There’s an ongoing debate in the workplace learning space about whether an instructional designer or other training practitioner needs a specialized degree in order to work effectively. Here’s my story.

I had been in the field for a decade as a designer and classroom facilitator before going back to graduate school for formal instruction about the work I was doing. My goal then was driven mainly by the fact that I’d taken a new job, housed in an HR Department rather than in the Staff Development unit, and realized I needed help speaking a language my new colleagues (and boss) understood. I needed to be better able to articulate my work, to justify decisions and proposals, and to be better versed in things like analytics and statistics.

I thought I knew a lot about my field—I’d been there a decade, after all, and was a voracious reader of trade journals and business books (back then it was EQ and the tail end of the TQM movement) and a member of a very active community of practice (CoP) for trainers. But grad school, in what I recall as often exhilarating moments, also introduced me to a whole world of academic writing I didn’t know existed. There were studies that shed light on my unease with popular things like personality type-assessments. There was a whole body of literature that explained my sense of breathing better air when at a CoP gathering. There were research-based explanations from Richard Mayer that helped me articulate—finally—why we didn’t want to narrate every word in every online learning program. There were entire books on evaluating training programs and initiatives—like those beloved and institutionalized by my then-employer without any real rationale—and not just single classes. While I’m not interested in arguing about whether people need to get degrees to work effectively, I would argue that a practitioner can benefit from learning more about the academic work in their chosen field.

To start?

I spend a lot of time in online conversations, most often on Twitter, and I love that this puts me in the path of other, often newer, practitioners. I’m still surprised when they are surprised to hear that there is, for instance, a pile of empirical studies on the topic of “learning styles” or extensive academic, research-based discussion of the role and value (or not) of a community “lurker.” So in the spirit of “Nuts and Bolts,” here are some ideas for exploration.

If a topic—like CoPs or personality type indicators or learning styles—interests you, start with Google Scholar ( The search there will turn up mostly articles from academic publishers and universities, student theses, and other peer-reviewed work, along with notations showing instances of the piece being cited by other authors. Look for dissertations online and check their literature review chapters and bibliographies. You’ll quickly see that most ideas related to learning and development are not new but have been extensively discussed and vetted and tested, with questions mulled and dissected and reworked and discarded. Very little is really brand new, and in most cases a lot has already been said. You may find something that surprises or unsettles you. Or you may find something that confirms what you believe with data and not just some anecdotes or gut feelings. Some time spent here will help you move past “I think” or “it feels right” to “evidence shows.”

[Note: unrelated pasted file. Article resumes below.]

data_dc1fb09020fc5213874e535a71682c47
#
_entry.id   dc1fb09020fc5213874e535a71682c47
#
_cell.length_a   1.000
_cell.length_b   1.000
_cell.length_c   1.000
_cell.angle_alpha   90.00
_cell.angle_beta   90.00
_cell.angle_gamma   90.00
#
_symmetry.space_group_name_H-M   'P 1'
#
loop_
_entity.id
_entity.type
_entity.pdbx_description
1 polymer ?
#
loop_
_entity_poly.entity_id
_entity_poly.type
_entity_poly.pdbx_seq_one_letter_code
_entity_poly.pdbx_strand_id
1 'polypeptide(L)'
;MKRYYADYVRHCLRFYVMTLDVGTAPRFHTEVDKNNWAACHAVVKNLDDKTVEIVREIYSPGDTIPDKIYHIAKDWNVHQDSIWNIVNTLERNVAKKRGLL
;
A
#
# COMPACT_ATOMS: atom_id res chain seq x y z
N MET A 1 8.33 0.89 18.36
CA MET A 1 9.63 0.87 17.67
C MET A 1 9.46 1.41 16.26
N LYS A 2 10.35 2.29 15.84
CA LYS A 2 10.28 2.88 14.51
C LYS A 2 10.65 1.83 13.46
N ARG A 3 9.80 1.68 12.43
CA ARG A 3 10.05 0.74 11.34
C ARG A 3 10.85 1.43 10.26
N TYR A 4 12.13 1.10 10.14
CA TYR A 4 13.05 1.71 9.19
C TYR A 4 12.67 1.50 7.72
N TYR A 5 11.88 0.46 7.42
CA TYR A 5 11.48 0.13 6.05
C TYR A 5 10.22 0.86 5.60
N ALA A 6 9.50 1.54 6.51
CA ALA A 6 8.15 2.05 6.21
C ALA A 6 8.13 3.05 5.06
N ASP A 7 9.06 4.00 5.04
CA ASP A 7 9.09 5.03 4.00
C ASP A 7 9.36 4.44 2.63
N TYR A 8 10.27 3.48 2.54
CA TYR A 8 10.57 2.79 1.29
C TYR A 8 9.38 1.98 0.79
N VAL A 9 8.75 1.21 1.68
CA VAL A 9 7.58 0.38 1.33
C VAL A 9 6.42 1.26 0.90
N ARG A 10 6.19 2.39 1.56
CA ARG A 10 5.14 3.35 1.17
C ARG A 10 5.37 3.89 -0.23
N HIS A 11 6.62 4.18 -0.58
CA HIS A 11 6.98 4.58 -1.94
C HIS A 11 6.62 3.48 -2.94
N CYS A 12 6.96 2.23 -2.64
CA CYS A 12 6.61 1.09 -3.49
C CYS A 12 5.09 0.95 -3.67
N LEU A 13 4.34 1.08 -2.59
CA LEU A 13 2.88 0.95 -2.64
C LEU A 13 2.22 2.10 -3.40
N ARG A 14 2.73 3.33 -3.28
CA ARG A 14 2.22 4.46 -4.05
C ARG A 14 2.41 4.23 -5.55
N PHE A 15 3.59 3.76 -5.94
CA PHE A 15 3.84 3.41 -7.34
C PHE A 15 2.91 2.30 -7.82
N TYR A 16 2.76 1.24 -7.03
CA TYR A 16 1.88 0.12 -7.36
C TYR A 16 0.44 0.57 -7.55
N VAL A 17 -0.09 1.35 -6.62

(Where there aren’t links in these lists, look up the names on Amazon or Google or both):

Communities of Practice? Start with Wenger; Lave & Wenger; Bozarth; Collins, Brown & Duguid; John Seely Brown; Wasko & Faraj. Chapter 2 of my dissertation offers an overview of this literature as well as some discussion of social and situated learning theory ( Also see Collins, Brown & Duguid, individually and separately, on social learning and knowledge management.

Learning Styles? Research shows little evidence that teaching to learning styles matters. Start with this great overview of the literature from Guy Wallace

Effectiveness of Online vs. Traditional Classroom instruction? Aggregated sources by year, sorted by finding, are at the No Significant Difference site:

Evaluation and assessment? Look at Stake; Brinkerhoff; and Stufflebeam. There’s a whole world beyond the better-known four levels of the Kirkpatrick taxonomy.

Games and Gamification? See Kerfoot; Hamari; Koivisto; Landers; Dixon; McGonigal.

Multimedia Learning? See especially Mayer; Clark and Mayer; and Clark, Nguyen, & Sweller.

Reflective Practice?  “Reflective Practice” was one of my favorite doctoral courses. Here’s the syllabus, with readings organized into themes like “theory and practice,” “identity,” and “sources of power and knowledge.”

Sometimes articles you find are hidden behind paywalls or in difficult-to-access journals, but it’s often worth the trouble to hunt them down. Sometimes pieces are pulled from longer works available at local libraries or even in bits from Google Books. Some pieces will require that you become more skilled at reading academic work, and understanding how to interpret research.

Whatever your interests, make an effort to read up a bit. It will help you add something new to conversations. Reading broadly will help you, as John Seely Brown has said, expand your surface area, which can only help you become more knowledgeable about and valued as you go about your work.